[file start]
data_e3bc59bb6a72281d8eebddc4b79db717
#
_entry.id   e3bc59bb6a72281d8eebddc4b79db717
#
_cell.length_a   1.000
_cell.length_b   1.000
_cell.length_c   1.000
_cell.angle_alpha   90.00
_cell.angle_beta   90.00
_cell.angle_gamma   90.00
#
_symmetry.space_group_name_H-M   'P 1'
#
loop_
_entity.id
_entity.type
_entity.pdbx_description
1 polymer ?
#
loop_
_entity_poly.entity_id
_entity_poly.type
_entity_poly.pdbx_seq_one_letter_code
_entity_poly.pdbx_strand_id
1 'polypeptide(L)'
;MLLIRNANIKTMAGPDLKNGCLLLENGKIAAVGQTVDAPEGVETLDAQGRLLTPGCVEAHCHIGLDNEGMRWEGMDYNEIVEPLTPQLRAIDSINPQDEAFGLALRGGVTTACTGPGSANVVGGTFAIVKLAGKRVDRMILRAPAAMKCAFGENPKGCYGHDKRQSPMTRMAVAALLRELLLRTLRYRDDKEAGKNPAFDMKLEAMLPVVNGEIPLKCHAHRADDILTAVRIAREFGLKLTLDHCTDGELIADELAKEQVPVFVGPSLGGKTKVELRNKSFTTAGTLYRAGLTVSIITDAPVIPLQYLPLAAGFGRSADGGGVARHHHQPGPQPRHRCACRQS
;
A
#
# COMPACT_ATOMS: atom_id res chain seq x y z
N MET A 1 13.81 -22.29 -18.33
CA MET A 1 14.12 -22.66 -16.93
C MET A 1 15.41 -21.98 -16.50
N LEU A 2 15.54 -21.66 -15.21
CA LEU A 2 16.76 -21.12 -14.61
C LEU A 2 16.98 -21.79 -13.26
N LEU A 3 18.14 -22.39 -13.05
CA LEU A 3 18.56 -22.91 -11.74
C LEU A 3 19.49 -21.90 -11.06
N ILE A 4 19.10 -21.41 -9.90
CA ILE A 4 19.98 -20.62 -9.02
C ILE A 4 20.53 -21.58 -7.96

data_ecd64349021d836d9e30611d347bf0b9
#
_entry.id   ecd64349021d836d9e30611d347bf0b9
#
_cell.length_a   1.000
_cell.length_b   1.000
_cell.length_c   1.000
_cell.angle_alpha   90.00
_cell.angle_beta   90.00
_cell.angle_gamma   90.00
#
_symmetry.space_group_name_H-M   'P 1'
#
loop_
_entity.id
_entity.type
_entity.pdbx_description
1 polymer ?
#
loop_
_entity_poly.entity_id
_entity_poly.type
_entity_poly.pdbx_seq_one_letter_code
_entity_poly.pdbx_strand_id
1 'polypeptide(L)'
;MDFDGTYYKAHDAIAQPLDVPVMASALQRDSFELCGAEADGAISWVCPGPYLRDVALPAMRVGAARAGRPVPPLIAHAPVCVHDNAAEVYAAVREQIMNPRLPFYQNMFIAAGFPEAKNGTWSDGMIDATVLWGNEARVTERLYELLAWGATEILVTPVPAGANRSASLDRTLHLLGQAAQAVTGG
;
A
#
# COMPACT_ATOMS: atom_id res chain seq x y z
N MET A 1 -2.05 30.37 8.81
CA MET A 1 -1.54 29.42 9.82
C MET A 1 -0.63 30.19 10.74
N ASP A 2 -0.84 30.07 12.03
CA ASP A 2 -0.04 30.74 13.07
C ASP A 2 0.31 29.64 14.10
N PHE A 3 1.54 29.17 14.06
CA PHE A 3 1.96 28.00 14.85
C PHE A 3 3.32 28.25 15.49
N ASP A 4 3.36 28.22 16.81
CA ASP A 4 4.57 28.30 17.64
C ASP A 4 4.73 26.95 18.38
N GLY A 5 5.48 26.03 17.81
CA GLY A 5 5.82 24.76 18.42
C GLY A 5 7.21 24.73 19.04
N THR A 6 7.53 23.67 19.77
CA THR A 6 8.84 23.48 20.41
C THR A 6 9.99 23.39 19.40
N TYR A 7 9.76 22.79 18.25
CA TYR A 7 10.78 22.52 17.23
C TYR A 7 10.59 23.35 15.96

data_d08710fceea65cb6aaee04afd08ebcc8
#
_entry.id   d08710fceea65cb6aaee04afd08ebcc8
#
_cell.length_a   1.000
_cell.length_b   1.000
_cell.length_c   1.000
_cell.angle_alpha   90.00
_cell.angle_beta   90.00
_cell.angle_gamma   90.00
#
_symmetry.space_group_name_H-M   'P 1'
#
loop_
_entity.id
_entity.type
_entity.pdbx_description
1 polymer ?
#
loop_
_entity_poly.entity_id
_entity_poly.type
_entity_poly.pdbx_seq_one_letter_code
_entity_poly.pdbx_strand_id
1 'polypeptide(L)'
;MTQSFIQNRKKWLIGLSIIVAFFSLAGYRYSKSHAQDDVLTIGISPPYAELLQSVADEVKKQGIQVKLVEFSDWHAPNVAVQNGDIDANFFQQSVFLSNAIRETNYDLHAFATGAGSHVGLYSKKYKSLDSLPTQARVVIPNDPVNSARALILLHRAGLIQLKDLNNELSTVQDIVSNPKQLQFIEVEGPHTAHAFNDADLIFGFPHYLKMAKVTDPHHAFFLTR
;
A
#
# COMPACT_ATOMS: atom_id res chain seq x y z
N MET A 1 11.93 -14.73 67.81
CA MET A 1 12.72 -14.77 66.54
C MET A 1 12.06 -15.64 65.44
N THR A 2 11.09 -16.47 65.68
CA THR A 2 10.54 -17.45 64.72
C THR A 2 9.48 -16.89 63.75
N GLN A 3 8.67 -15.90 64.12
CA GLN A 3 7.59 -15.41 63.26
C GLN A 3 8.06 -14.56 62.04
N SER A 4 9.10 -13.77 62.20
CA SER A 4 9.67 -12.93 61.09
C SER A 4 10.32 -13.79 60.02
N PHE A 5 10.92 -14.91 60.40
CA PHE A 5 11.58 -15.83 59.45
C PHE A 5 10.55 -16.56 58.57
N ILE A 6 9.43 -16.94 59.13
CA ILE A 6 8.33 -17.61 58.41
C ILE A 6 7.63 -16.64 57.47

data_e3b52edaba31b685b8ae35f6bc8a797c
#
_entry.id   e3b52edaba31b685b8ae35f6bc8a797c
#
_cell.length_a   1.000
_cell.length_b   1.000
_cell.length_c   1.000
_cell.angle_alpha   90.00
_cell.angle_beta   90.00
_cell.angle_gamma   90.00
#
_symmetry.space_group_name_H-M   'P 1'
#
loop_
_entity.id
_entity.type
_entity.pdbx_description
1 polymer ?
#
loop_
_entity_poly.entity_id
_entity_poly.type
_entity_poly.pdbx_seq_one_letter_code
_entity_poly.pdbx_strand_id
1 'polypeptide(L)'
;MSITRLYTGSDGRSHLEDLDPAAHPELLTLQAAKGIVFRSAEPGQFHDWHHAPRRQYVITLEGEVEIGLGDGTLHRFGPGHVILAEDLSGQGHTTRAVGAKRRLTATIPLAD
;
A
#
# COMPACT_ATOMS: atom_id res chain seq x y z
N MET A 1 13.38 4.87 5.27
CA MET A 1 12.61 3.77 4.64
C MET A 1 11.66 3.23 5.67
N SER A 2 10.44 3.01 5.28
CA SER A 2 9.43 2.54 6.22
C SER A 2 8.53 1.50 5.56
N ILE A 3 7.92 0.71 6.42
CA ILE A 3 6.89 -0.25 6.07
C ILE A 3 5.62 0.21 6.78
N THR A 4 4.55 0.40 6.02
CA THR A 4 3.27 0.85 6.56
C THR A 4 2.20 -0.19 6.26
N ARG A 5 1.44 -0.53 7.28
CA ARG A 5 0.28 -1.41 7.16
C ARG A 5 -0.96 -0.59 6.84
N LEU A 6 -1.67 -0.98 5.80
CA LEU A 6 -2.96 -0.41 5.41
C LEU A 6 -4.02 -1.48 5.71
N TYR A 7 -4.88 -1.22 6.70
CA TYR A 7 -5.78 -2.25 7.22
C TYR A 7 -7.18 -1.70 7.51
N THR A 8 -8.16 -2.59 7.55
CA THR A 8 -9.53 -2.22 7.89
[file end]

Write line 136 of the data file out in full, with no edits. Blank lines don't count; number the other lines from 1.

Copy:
N PHE A 5 10.92 -14.91 60.40